For turf managers in the Northeast, February is often a turning point in the winter season. Winter is not over, but the increasing daylight hours and the added heat from the sun remind us the transition to spring is underway. This transition fuels both optimism and anxiety depending on the conditions at your golf course.
Reports from across the Northeast vary due to a wide range of weather patterns. Southern and central areas have seen open ground recently, while areas farther north find layers of snow and ice cover. Those who have been able to check ice-covered turf have yet to detect the fermentation smell associated with anoxia, and there is no indication of winter damage on exposed turf farther south.
The greatest concern now is for golf courses in more northern areas where ice cover has been in place for more than 60 days. Anoxic conditions will likely soon develop if they have not already. Poa annua is especially vulnerable to damage from ice encasement and its condition can begin to deteriorate after 30 to 40 days in a low-oxygen environment. Anaerobic respiration occurring beneath the ice depletes turf’s energy reserves. Plants weakened by this condition are more susceptible to injury from cold temperatures and wide temperature swings. Several byproducts from anaerobic respiration can also hurt turf that is covered in ice. Detecting the sweet fermentation smell associated with anoxia does not necessarily mean there is dead grass below the ice or that immediate action should be taken. It does, however, alert us that there may be problems ahead.
A prudent approach for those with Poa annua surfaces that have been under ice for 21 days or longer is to initiate field sampling to check for anoxic conditions. Saw, drill or chisel through ice layers to check for the smell associated with anoxia. Extract turf plugs, bring them indoors and monitor for greenup to evaluate turf conditions further. Understanding the health of your turf now is invaluable for formulating a plan of action in the coming weeks. Cycles of freeze and thaw will continue, so it is vital to make sure that surface drainage from critical turf areas is not obstructed.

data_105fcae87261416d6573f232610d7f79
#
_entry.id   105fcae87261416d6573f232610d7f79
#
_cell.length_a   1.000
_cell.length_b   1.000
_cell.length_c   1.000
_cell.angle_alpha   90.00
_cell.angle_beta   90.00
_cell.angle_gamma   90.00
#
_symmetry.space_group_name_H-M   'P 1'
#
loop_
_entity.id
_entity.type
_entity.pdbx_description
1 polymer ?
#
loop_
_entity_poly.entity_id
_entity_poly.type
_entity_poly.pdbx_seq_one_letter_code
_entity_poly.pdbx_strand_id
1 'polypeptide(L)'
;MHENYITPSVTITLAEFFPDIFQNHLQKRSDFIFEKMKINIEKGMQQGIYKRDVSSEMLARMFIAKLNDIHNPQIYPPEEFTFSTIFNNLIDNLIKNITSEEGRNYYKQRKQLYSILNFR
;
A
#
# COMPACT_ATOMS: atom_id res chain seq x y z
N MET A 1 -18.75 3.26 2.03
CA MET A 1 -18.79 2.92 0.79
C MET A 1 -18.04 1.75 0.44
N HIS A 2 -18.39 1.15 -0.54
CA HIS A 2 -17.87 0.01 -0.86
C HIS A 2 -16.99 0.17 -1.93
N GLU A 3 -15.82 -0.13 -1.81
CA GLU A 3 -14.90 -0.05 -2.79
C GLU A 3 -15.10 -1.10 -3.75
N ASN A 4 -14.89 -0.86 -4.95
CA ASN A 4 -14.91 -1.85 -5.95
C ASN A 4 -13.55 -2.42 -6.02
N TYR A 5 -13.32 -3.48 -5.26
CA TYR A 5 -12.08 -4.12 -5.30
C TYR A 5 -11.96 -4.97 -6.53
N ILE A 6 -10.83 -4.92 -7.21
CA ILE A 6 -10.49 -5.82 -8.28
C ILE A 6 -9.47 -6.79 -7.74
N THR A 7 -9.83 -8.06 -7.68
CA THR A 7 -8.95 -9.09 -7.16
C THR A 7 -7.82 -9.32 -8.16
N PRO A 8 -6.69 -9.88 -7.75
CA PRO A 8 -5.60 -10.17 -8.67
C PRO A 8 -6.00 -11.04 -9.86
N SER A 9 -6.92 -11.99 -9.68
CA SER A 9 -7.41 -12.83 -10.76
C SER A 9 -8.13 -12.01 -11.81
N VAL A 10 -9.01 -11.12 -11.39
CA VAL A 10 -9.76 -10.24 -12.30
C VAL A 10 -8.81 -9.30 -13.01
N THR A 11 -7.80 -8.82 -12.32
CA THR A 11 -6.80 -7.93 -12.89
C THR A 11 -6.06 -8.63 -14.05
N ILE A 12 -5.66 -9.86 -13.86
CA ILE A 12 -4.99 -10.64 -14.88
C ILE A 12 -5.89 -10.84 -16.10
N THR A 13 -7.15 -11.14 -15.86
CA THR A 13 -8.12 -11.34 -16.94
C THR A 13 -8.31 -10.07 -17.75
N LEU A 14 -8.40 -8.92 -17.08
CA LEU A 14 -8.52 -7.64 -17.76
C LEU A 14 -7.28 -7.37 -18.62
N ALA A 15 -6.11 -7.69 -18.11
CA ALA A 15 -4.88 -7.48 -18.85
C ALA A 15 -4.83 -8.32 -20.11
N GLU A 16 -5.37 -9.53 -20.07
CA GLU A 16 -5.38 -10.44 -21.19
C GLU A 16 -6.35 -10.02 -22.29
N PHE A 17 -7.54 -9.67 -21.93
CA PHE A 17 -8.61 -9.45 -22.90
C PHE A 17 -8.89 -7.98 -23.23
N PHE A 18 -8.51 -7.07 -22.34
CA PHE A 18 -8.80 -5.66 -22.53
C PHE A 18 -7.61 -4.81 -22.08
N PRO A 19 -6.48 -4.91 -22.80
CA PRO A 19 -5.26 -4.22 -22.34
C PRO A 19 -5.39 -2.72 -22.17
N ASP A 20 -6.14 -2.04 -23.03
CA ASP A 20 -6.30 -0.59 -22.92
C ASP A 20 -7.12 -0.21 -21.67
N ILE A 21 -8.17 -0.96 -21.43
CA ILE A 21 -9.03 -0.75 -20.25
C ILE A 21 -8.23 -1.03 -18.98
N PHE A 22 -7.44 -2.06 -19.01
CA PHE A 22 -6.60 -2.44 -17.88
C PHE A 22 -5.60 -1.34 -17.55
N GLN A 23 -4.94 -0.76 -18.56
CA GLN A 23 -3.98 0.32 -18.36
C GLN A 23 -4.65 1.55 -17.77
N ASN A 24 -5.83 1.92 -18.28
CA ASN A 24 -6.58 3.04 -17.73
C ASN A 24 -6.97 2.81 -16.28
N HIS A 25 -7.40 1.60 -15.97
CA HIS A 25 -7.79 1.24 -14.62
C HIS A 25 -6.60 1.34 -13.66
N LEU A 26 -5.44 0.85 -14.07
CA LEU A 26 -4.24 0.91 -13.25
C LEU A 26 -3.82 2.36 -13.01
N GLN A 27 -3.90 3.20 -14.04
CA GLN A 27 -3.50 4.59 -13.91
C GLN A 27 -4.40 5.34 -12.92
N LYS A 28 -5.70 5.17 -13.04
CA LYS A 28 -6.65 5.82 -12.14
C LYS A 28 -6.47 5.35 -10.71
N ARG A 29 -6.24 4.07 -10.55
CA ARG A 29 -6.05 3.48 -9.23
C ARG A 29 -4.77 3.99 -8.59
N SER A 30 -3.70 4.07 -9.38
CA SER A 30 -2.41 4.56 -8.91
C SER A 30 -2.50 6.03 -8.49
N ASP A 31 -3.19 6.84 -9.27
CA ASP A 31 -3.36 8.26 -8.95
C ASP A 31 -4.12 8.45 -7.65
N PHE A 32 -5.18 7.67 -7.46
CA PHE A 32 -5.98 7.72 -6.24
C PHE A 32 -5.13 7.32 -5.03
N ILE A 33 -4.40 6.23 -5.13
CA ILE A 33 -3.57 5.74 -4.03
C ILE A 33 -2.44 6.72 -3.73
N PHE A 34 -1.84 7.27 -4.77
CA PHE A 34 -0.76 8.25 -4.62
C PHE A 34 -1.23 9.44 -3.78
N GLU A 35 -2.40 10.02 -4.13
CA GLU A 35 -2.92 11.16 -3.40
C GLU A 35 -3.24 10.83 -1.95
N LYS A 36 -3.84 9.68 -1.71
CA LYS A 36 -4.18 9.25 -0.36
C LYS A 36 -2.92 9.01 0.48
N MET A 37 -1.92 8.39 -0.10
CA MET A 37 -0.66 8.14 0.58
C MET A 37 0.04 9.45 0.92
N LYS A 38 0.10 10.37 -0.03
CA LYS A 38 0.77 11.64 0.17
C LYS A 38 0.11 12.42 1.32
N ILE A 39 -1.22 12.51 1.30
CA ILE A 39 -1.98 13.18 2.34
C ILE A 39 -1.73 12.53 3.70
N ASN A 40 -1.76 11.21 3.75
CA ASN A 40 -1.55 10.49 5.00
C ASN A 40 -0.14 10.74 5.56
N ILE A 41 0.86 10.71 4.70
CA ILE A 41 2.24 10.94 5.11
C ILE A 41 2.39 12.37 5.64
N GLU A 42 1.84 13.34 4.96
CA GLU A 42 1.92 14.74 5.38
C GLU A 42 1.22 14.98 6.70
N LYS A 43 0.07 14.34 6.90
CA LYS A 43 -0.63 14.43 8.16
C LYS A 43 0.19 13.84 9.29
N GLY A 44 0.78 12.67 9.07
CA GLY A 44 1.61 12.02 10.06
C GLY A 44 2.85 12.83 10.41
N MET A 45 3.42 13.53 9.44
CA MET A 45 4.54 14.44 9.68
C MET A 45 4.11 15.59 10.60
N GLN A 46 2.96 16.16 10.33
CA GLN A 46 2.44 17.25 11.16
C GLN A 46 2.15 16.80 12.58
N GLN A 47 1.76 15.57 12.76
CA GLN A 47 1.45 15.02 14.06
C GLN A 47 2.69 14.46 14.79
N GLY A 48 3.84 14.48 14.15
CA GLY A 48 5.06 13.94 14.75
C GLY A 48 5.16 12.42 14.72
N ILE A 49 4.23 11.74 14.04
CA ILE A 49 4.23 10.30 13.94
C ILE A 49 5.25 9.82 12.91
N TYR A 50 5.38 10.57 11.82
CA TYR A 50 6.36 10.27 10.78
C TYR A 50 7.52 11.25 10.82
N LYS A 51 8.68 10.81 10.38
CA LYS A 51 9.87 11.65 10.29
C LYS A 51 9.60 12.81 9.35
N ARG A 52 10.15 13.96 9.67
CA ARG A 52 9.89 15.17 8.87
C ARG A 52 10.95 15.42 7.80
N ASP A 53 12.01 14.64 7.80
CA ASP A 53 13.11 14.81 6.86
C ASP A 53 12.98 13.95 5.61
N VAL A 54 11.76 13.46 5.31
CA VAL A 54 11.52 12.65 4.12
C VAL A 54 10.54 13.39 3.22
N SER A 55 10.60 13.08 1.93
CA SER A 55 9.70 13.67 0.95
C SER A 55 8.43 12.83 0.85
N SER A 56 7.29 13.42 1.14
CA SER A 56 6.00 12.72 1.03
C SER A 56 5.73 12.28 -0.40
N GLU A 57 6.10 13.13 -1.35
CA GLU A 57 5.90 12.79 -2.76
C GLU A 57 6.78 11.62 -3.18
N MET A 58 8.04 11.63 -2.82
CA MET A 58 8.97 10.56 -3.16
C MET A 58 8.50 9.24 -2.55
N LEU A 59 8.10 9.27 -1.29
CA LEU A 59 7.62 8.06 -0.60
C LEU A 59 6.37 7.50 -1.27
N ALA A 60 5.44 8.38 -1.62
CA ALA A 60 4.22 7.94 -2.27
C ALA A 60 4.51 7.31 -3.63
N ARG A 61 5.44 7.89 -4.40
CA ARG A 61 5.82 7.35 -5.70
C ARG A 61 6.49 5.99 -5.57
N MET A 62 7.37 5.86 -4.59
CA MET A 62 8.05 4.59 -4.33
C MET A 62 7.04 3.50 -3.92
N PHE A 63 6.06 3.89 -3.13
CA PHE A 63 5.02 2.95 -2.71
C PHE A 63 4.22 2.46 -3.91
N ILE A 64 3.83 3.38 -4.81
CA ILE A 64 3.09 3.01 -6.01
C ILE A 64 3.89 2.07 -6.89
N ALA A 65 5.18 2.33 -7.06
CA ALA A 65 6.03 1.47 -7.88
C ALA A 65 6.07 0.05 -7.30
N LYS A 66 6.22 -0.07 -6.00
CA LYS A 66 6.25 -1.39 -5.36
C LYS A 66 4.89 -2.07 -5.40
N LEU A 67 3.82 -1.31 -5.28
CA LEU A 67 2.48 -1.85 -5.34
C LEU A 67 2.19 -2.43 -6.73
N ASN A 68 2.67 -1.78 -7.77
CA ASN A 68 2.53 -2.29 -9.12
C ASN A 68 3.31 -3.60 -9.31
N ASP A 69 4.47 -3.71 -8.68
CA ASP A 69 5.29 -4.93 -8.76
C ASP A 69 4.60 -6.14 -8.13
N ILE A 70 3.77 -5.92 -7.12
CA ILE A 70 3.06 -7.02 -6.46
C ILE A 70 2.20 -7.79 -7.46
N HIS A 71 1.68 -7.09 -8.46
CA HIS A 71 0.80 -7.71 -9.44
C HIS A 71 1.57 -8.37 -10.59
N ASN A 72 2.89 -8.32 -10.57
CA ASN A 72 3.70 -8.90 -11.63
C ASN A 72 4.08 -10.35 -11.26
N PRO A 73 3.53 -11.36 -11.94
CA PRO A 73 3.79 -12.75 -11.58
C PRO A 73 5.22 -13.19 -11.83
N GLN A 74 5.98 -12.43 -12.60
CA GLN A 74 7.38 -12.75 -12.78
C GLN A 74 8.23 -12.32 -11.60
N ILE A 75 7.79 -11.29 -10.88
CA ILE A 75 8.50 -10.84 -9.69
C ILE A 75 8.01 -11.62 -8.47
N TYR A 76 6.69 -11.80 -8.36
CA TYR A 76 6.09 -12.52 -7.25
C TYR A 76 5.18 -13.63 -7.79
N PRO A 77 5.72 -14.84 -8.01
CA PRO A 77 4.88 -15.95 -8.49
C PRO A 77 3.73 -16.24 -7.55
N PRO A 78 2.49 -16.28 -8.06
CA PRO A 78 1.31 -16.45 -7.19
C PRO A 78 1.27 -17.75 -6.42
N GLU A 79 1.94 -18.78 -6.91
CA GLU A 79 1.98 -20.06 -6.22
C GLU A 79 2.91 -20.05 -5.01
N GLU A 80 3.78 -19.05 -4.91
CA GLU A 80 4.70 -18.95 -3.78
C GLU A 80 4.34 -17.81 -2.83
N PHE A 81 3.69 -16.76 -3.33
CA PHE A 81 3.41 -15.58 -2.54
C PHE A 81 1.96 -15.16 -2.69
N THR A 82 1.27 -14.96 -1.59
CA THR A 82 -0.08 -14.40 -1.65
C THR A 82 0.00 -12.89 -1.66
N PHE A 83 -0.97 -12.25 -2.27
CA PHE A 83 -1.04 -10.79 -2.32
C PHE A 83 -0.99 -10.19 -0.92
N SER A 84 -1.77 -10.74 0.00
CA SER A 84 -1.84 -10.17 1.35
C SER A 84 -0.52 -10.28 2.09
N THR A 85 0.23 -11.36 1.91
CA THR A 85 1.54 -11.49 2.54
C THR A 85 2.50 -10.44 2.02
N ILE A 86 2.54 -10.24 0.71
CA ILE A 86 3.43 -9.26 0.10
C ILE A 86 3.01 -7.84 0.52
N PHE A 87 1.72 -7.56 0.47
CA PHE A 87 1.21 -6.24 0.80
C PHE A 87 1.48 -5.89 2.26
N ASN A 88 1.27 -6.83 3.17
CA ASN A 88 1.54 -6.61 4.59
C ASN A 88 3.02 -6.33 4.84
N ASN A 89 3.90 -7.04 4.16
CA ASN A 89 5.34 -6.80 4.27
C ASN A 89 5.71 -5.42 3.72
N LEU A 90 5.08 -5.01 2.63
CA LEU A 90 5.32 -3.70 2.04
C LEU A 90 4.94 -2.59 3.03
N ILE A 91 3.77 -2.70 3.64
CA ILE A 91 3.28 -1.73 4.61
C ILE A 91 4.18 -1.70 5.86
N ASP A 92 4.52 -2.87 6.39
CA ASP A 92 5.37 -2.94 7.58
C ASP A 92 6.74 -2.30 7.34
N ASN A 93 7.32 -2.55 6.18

If a decision is made to remove ice from putting greens, it is critical to work with the weather, and not against it. Initiate the removal process during periods of moderate temperatures and be prepared to protect recently exposed greens with a cover or with snow if extremely cold temperatures or wind is predicted soon after. Ice removal programs have inherent risks associated with them – including physical damage to turf during the removal process itself – so weigh all available options before acting. Finally, we encourage you to contact a USGA Agronomist if you wish to discuss current field conditions and management strategies further.
Northeast Region Agronomists:
David A. Oatis, regional director – email@example.com
Adam Moeller, director, Green Section Education – firstname.lastname@example.org
James E. Skorulski, agronomist – email@example.com
Elliott Dowling, agronomist – firstname.lastname@example.org
Paul Jacobs, agronomist – email@example.com